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Home > Blogs > Anthony Harrington > Update on the Greek tragedy

Update on the Greek tragedy

Finance Blogger: Anthony Harrington Anthony Harrington

One of the most insightful commentators on macroeconomic policy, Joseph Trevisani, chief market analyst for the foreign currency trading house FX Solutions, nailed the eurozone’s “Greek problem” in his latest commentary. At bottom, it is not about whether the Greeks have been too profligate (they have) or whether the Germans and French are being unrealistically hard-nosed (they are).

Rather, the real problem Europe has in holding together, as opposed to breaking apart catastrophically, is the absence of any formal mechanism for stopping national politicians from buying votes in the short term at the expense of disaster later. The constant temptation for politicians is to avoid austerity measures until their country is absolutely eyeball to eyeball with bankruptcy. Trevisani puts matters thus:

“The EMU experiment, one monetary policy and one interest rate, for sixteen capitals, with uncoordinated fiscal and tax policies and elected governments with very different financial traditions, that answer not to a federal authority but to their own voters, is wholly dependant on the prudence and financial good sense of the individual capitals. The EMU lacks any credible enforcement mechanisms for ensuring fiscal discipline from its members.

“The writers of the Maastricht Treaty thought that the unified currency would be self-enforcing. They expected that fiscal congruence would evolve from the requirements of the convergence criteria that set eligibility for euro membership and that had demanded a high standard of fiscal and deficit performance of the joining countries. That has not happened. The countries which had been used to borrowing and then devaluing to maintain competitiveness, Italy, Greece, Spain and Portugal, have remained as they were. The pact has not taught fiscal prudence.”

However, events subsequent to his commentary seem to give a hopeful indication that politicians and political parties can absorb harsh lessons, and possibly even take them on board in time to avoid the cliff edge their previous course was pointing them at. Under extreme pressure from Germany in particular, which would not have had a prayer of forcing similar austerity measures down the throats of its own voters, Greece has embarked on a stringent austerity package that will bring considerable pain to many ordinary Greek families.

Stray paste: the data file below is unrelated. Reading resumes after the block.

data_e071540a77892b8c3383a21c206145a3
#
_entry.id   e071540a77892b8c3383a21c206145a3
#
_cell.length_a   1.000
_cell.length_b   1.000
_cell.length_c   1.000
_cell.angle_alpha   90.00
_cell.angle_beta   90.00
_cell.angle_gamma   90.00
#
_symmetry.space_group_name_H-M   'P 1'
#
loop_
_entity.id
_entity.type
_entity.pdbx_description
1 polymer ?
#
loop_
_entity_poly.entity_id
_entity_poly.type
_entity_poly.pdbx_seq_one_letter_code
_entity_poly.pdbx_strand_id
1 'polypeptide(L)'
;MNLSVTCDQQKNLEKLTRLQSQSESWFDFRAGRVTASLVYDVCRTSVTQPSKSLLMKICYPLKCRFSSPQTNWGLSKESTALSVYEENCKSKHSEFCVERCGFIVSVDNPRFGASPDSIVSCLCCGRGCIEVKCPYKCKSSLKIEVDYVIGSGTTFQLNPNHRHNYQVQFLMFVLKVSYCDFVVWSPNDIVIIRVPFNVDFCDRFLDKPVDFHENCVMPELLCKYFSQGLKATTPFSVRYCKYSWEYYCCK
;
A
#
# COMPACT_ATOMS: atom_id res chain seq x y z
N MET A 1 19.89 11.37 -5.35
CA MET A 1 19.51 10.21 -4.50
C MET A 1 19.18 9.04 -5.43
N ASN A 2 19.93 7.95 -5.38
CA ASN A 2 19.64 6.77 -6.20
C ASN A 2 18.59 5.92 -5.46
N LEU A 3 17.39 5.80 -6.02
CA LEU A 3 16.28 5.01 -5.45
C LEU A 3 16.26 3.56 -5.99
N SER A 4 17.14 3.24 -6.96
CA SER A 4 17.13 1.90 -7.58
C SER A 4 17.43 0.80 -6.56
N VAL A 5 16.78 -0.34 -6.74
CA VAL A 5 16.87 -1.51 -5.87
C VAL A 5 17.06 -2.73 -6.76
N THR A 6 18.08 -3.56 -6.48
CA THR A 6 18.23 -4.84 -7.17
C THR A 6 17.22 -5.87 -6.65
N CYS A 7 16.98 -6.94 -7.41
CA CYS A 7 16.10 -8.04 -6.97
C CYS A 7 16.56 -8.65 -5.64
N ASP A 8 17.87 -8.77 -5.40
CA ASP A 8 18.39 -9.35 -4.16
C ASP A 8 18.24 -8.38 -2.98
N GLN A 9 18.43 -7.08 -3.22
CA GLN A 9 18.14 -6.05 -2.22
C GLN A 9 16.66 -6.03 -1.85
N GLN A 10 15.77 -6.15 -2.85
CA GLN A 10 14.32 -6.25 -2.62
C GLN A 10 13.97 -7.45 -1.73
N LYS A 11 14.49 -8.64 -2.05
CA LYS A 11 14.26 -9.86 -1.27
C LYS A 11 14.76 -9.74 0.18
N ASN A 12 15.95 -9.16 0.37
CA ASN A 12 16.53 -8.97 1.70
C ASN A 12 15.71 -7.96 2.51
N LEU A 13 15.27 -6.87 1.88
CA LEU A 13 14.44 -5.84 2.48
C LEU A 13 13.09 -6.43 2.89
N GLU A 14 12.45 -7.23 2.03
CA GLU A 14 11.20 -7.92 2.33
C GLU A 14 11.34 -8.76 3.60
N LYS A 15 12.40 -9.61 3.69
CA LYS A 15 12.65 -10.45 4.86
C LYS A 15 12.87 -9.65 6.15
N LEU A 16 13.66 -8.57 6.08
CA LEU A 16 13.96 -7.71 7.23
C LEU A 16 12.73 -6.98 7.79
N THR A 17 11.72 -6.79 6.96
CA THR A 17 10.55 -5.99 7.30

Moreover, the markets have responded relatively well to the Greek government’s squaring up to its predicament. The €5bn 10-year government bond issue on March 3 was three times oversubscribed. Of course, in part that enthusiasm can be accounted for by pension funds and other long-term investors snapping up an interest rate of 6.25%, a massive premium for any government to have to pay in an era of low interest rates. On the plus side, of course, these investors wouldn’t be putting up money regardless of the interest on offer if they did not feel reasonably satisfied that the Greek government would be able to service the bond.

On the evening of issuing the bond, Greek officials were still expecting to be able to get financial support from Germany. However, once the Germans saw the depth of support for the Greek bond they, not unnaturally, told the Greeks to keep up the good work and to look to the markets for cash. That this is a bit po-faced should be self-evident. There is no way Greece can continue to pay that rate of interest on the further sums it is going to have to raise. Which brings us back to Professor Joseph Stiglitz’s point in my earlier blog post, namely that if the big two in the eurozone, Germany and France, would only stand behind Greece, the country would be able to get the cash it needed at rates it could afford to pay. The enthusiasm for the latest bond issuance proves that in spades.

But, and this is where political short-termism raises its head again, to do this, German and French politicians would have to run the risk of angering their own electorates, none of whom feel too happy about bailing out profligate Greeks out of their own pockets. The fact that they wouldn’t have to, provided Greece could keep on with its austerity measures (not exactly a given in the face of the strikes in Greece caused by the measures) is neither here nor there. French and German voters would feel on the hook for Greek debts and they wouldn’t wear it. Of course, they probably would not feel any happier about the euro vanishing and Europe returning to cross-border currency skirmishes, but that is still a distant prospect.

Further reading for Greek debt



Tags: EU , financial crisis , government bonds , Greece , sovereign debt
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